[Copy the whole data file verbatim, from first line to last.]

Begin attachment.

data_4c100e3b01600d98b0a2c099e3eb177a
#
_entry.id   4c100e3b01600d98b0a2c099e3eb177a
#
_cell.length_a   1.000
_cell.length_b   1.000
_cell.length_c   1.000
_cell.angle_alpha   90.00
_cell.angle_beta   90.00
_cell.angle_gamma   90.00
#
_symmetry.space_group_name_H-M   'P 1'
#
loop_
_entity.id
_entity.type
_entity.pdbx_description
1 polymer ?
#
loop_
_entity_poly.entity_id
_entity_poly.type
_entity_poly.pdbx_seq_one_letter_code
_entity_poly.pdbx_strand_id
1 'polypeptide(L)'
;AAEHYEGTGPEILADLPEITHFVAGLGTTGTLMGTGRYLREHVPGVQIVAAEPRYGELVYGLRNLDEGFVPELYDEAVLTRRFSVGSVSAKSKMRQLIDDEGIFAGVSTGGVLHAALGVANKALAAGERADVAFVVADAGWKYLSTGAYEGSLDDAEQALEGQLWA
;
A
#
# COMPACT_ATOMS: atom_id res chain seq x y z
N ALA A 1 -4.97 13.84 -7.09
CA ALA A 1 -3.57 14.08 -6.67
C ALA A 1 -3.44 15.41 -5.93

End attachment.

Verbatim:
data_4c100e3b01600d98b0a2c099e3eb177a
#
_entry.id   4c100e3b01600d98b0a2c099e3eb177a
#
_cell.length_a   1.000
_cell.length_b   1.000
_cell.length_c   1.000
_cell.angle_alpha   90.00
_cell.angle_beta   90.00
_cell.angle_gamma   90.00
#
_symmetry.space_group_name_H-M   'P 1'
#
loop_
_entity.id
_entity.type
_entity.pdbx_description
1 polymer ?
#
loop_
_entity_poly.entity_id
_entity_poly.type
_entity_poly.pdbx_seq_one_letter_code
_entity_poly.pdbx_strand_id
1 'polypeptide(L)'
;AAEHYEGTGPEILADLPEITHFVAGLGTTGTLMGTGRYLREHVPGVQIVAAEPRYGELVYGLRNLDEGFVPELYDEAVLTRRFSVGSVSAKSKMRQLIDDEGIFAGVSTGGVLHAALGVANKALAAGERADVAFVVADAGWKYLSTGAYEGSLDDAEQALEGQLWA
;
A
#
# COMPACT_ATOMS: atom_id res chain seq x y z
N ALA A 1 -4.97 13.84 -7.09
CA ALA A 1 -3.57 14.08 -6.67
C ALA A 1 -3.44 15.41 -5.93